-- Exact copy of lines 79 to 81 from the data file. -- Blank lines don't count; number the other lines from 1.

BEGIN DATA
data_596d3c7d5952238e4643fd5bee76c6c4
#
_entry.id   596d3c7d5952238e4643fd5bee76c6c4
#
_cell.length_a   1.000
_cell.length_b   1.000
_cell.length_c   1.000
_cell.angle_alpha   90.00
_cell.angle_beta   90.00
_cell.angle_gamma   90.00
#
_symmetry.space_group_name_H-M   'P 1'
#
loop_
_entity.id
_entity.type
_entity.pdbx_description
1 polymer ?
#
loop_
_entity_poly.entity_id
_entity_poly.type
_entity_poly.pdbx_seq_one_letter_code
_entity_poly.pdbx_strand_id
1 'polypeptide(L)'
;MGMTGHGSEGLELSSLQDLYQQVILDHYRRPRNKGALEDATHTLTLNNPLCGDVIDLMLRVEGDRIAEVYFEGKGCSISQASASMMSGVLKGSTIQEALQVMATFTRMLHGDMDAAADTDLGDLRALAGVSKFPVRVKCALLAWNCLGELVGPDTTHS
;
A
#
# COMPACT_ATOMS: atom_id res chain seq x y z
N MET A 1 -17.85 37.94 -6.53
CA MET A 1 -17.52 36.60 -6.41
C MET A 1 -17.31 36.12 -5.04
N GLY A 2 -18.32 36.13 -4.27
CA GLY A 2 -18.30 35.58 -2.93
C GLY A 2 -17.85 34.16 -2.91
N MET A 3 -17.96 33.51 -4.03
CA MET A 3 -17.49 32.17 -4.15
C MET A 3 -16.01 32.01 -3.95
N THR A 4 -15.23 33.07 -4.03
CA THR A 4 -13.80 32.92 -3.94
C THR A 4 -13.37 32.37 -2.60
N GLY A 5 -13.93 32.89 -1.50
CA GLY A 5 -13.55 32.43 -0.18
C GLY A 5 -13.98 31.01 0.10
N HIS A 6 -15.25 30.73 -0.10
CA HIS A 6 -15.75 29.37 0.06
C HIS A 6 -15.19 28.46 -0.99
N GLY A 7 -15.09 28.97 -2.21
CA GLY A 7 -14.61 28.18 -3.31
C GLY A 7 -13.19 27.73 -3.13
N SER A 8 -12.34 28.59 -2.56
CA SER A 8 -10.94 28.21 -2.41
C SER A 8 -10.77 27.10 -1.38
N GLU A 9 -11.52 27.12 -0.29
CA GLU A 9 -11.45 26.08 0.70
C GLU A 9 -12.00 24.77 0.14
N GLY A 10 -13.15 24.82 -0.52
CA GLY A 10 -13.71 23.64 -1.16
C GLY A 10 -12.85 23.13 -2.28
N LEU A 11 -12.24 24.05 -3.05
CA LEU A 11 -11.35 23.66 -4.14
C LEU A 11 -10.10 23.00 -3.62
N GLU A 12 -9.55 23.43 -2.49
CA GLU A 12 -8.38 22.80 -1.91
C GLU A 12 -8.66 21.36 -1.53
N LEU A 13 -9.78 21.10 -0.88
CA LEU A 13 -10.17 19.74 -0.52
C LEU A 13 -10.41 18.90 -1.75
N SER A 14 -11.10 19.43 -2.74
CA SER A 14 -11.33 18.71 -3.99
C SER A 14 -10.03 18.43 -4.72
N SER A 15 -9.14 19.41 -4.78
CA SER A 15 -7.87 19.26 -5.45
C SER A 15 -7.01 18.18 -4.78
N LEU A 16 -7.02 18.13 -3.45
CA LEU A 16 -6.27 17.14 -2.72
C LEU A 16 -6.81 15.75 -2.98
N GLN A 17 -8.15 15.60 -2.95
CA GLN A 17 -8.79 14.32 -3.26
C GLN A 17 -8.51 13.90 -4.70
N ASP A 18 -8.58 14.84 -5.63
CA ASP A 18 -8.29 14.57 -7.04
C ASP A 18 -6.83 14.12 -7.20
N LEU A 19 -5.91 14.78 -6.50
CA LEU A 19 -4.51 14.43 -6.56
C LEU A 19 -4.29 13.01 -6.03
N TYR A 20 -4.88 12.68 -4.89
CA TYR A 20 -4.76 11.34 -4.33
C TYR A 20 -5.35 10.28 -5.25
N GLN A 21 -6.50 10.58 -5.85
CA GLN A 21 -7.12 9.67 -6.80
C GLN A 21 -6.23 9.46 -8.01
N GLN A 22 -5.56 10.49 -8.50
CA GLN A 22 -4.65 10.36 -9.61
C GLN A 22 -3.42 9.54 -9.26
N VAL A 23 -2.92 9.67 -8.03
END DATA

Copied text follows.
N GLN A 17 -8.15 15.60 -2.95
CA GLN A 17 -8.79 14.32 -3.26
C GLN A 17 -8.51 13.90 -4.70